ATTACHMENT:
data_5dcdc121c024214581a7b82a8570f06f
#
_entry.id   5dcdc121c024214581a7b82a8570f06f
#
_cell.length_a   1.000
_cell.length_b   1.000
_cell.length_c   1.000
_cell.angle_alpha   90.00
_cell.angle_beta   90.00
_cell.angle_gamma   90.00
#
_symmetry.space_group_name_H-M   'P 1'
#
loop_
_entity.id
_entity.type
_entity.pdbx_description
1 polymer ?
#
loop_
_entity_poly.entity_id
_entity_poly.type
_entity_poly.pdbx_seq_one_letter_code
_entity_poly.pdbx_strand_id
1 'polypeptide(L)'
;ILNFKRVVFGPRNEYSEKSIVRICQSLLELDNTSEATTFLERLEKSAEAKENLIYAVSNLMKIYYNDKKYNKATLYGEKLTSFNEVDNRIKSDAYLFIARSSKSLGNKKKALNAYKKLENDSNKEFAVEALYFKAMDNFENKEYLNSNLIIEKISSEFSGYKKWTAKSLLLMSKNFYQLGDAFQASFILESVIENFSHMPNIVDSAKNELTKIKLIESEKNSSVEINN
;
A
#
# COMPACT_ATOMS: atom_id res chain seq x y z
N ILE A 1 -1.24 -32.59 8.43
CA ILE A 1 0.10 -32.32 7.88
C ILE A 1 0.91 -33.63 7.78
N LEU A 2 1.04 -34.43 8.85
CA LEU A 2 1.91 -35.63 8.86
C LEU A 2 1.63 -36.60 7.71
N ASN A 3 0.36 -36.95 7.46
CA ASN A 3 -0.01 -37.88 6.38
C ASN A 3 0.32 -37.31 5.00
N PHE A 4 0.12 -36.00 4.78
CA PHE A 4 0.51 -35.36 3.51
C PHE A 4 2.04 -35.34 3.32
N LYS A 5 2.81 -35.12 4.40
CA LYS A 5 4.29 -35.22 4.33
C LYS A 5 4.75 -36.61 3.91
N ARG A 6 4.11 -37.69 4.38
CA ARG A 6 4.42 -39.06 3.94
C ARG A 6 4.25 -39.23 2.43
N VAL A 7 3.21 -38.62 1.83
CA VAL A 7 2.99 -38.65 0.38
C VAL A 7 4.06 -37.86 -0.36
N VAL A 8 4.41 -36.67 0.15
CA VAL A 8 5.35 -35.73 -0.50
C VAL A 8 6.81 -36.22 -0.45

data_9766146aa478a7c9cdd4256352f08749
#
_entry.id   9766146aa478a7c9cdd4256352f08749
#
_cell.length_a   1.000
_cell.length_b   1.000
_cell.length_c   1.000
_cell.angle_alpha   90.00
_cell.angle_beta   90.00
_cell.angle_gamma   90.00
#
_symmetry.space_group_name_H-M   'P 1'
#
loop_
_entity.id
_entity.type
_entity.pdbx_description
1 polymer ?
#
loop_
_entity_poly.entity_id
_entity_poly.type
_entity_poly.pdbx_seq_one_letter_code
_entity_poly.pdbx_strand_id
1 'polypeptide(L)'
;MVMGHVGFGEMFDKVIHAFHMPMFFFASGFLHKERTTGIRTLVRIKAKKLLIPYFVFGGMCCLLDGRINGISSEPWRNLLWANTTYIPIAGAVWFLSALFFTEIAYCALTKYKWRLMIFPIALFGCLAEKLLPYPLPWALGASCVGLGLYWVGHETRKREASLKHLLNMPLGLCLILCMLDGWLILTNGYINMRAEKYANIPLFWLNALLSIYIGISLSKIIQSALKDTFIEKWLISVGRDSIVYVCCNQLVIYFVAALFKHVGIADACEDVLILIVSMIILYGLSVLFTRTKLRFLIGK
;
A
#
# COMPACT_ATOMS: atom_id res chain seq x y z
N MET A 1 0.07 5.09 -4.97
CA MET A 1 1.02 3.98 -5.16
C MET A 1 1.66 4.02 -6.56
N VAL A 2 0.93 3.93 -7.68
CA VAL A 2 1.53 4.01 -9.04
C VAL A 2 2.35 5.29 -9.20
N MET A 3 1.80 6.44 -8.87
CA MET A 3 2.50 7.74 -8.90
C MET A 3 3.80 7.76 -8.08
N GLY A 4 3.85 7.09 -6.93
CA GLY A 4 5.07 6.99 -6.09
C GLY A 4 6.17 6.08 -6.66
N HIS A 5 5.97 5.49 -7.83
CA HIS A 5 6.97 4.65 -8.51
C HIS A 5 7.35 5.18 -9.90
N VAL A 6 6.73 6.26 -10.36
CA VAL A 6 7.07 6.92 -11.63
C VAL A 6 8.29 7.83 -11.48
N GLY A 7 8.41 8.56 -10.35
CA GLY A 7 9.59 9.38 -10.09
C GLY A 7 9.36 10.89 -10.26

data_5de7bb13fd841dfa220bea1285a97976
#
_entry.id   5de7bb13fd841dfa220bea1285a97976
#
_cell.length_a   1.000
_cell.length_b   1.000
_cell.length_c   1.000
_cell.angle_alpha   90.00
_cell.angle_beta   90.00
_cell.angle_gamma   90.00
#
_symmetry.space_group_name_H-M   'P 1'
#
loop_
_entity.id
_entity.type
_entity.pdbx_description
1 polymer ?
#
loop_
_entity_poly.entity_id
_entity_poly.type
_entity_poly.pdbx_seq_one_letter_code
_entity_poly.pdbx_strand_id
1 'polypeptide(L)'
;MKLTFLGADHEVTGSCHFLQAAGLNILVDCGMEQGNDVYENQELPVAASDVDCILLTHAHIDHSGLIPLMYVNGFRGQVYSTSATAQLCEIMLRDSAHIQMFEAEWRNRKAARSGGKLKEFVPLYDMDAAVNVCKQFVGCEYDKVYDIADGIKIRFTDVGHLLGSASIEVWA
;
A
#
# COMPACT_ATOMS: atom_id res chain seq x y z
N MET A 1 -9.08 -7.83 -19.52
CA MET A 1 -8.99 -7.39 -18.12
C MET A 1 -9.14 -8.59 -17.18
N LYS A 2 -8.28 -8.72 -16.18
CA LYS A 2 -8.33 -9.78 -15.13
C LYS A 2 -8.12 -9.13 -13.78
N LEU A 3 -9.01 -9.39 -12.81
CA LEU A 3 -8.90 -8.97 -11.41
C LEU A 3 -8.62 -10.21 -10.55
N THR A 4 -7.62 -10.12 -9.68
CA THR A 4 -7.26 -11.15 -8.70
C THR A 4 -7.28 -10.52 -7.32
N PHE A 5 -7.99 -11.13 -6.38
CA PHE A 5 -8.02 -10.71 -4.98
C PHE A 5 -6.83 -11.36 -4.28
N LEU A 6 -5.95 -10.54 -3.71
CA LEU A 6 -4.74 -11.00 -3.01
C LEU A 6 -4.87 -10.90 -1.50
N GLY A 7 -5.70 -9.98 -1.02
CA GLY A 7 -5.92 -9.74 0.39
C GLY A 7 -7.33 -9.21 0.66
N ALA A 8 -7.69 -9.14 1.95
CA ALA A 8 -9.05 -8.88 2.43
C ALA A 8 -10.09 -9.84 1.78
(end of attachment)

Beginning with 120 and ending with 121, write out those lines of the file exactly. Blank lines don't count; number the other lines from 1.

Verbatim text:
_entity.id
_entity.type